United States announces withdrawal from UNESCO


WASHINGTON -- With President Reagan's approval, the State Department Thursday formally announced U.S. withdrawal at the end of 1984 from UNESCO because of its 'hostility toward the basic institutions of a free society.'

State Department spokesman Alan Romberg read a prepared statement that said the decision was made after a six-month policy review of U.S. membership in the Paris-based U.N. Educational, Scientific and Cultural Organization.


'Now, at the conclusion of that review, we have concluded that continued U.S. participation in UNESCO does not serve the interests of the United States,' the statement said.

'The decision to withdraw was made by President Reagan on the recommendation of' Secretary of State George Shultz, the statement said. 'That recommendation was based upon our experience that UNESCO has extraneously politicized virtually every subject it deals with; has exhibited hostility toward the basic institutions of a free society, especially the free market and the free press; and has demonstrated unrestrained budgetary expansion.'


The United States and other western countries particularly oppose UNESCO proposals for a New World Information Order, developed in response to objections from Third World nations about reporting from developing countries.

The western opposition centers on authority the plan would give governments to control the press, particularly in those states that have government-owned news agencies. The proposal calls for an international licensing system for journalists, controlled by UNESCO and member governments.

Romberg declined to say whether the decision could be reversed if changes are made in UNESCO during the coming year.

Asked if the withdrawal means the United States no longer is interested in the United Nations, Romberg replied, 'That would be an incorrect conclusion.' The decision to withdraw from UNESCO is not unprecedented.

In 1977, during the Carter administration, the United States withdrew from the U.N. International Labor Organization because it was 'too politicized,' but rejoined in 1980 after reforms were carried out.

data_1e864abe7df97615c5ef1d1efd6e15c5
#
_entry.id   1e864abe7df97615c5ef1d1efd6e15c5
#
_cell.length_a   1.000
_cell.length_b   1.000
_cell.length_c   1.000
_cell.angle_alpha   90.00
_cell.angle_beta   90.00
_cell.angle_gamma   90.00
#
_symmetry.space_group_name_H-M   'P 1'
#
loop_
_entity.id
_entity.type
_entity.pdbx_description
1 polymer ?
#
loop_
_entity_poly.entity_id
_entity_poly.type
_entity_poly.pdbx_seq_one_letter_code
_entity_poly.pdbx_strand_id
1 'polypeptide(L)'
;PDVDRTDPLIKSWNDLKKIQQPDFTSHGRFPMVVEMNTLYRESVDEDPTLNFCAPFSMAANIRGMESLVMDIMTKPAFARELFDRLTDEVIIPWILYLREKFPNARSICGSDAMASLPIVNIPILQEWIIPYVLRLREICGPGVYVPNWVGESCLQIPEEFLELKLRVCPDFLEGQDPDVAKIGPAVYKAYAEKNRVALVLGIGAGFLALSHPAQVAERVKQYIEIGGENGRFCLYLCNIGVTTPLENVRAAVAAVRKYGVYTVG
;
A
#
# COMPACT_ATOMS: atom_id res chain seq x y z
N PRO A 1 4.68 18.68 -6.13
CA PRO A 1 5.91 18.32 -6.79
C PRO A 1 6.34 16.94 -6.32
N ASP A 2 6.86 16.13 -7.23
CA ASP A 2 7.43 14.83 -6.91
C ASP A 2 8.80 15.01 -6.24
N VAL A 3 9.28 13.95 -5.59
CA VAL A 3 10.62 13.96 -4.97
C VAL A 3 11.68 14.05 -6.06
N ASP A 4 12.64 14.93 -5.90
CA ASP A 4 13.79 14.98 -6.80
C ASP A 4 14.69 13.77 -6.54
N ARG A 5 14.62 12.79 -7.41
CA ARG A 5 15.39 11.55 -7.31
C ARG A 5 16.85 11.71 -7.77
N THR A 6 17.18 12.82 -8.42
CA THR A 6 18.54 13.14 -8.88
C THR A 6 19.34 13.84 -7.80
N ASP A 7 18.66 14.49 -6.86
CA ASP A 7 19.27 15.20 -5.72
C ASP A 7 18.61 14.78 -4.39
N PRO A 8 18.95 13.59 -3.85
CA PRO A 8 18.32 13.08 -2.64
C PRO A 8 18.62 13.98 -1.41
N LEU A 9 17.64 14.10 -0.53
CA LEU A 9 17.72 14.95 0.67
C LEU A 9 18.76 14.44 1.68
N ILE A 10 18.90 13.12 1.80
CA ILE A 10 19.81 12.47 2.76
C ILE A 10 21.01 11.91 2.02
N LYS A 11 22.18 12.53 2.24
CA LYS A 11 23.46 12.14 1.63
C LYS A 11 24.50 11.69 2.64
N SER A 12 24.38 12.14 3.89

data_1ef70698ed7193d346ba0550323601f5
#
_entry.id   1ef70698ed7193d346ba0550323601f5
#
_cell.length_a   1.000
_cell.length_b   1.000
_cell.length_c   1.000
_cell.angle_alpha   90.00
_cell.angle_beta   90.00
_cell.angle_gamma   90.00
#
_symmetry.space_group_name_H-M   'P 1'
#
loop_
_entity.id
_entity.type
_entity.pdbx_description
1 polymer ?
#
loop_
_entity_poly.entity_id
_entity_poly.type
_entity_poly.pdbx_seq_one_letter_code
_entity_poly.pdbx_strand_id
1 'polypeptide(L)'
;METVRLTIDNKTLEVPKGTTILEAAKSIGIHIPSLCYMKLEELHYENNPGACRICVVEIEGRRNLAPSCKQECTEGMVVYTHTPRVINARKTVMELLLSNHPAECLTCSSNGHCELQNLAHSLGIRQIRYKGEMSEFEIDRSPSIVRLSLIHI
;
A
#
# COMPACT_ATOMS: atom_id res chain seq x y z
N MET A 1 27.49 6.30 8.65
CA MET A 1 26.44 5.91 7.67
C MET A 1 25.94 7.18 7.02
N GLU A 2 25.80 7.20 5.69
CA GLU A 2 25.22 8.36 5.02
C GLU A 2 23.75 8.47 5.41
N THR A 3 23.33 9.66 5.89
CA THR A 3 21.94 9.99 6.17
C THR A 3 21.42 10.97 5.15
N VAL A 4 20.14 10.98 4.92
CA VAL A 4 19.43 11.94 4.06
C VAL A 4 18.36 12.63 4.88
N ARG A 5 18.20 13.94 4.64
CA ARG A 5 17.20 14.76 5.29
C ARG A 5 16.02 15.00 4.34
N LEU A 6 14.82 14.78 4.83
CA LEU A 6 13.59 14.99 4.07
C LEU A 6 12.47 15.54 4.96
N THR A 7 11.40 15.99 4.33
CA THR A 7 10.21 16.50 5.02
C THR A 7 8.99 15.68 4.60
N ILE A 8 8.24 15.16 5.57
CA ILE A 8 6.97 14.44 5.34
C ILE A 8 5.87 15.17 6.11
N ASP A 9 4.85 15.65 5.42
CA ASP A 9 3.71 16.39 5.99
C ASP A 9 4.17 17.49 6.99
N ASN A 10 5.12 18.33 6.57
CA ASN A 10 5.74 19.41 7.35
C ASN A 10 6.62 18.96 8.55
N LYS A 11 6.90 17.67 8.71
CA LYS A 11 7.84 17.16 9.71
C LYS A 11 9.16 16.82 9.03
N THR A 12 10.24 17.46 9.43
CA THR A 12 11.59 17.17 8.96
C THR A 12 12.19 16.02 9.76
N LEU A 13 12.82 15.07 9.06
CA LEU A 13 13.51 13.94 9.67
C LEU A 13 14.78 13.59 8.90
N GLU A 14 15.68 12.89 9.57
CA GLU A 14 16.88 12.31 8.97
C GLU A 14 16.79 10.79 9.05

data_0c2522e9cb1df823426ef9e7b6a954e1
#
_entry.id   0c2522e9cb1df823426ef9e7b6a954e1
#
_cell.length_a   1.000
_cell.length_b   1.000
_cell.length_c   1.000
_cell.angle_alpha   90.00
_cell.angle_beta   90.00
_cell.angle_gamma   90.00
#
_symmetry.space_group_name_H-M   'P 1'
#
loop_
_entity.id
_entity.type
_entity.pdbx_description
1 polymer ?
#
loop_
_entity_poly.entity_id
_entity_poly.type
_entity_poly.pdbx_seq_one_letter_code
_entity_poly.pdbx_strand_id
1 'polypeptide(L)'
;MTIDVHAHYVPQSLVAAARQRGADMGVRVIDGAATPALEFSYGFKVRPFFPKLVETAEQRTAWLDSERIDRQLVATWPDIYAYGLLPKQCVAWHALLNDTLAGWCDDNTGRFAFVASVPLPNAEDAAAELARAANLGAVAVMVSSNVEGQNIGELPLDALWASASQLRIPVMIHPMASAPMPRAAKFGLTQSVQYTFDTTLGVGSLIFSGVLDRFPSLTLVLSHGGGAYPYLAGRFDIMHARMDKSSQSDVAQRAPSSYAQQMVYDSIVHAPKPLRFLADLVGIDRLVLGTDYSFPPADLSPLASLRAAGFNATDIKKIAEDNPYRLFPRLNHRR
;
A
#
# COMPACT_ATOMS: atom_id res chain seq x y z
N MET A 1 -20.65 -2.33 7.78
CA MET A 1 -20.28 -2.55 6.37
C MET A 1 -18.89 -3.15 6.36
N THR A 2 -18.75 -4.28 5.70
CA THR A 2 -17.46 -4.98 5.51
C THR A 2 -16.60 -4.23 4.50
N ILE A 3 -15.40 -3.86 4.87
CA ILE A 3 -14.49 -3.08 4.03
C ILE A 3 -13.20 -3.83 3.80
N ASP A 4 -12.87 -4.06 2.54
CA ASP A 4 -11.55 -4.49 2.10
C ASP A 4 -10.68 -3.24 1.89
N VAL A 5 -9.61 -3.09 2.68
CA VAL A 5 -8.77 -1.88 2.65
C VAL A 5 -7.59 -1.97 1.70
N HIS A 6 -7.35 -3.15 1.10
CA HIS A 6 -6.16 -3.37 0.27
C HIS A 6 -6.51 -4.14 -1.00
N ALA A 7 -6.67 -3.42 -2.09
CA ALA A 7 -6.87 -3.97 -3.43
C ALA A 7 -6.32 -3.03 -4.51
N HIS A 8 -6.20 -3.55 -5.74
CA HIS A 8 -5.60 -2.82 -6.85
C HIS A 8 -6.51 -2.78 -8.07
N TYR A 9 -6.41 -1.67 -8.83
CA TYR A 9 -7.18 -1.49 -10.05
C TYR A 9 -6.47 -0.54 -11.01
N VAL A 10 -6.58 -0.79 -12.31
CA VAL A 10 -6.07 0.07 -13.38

UNESCO has grown enormously since its founding in 1946.

Even since 1978, its budget has increased from $112.2 million to the 1984 figure of $374.4 million, and staff increased from 2,380 to 3,658. Only the United States, of the 160 members, vetoed the new budget but still will pay its one-fourth share of the total for the next year.


Romberg said that on Wednesday, Ambassador Jean Gerard, the U.S. representative to UNESCO in Paris, notified Amadou Mahtar Mbow of Senegal, the organization's director general, of the impending U.S. withdrawal.

U.N. rules require a member give a full year's notice of withdrawal from any agency. If nothing happens before Dec. 31, 1984, to change the decision, the United States will be out of UNESCO.

But the State Department said that, even from outside that organization, the United States 'will continue to further international cooperation in education, science, culture and communication that UNESCO was originally created to promote.'

'With regret,' the statement said, 'we have been forced to conclude that we are not now able to effect the major changes in UNESCO that would permit us to continue to participate as a member.

'Other means of cooperation between governments, however, and various forms of private sector activity also, can serve UNESCO's original objectives. To them we will give our support.'

Harold W. Andersen, chairman of the World Press Freedom Committee and president of the Omaha World-Herald, said, 'There have been serious problems at UNESCO. We hope this sends an important message, which, if heeded, might make such a withdrawal unnecessary.' Andersen added his organization will continue to monitor communications issues at UNESCO.


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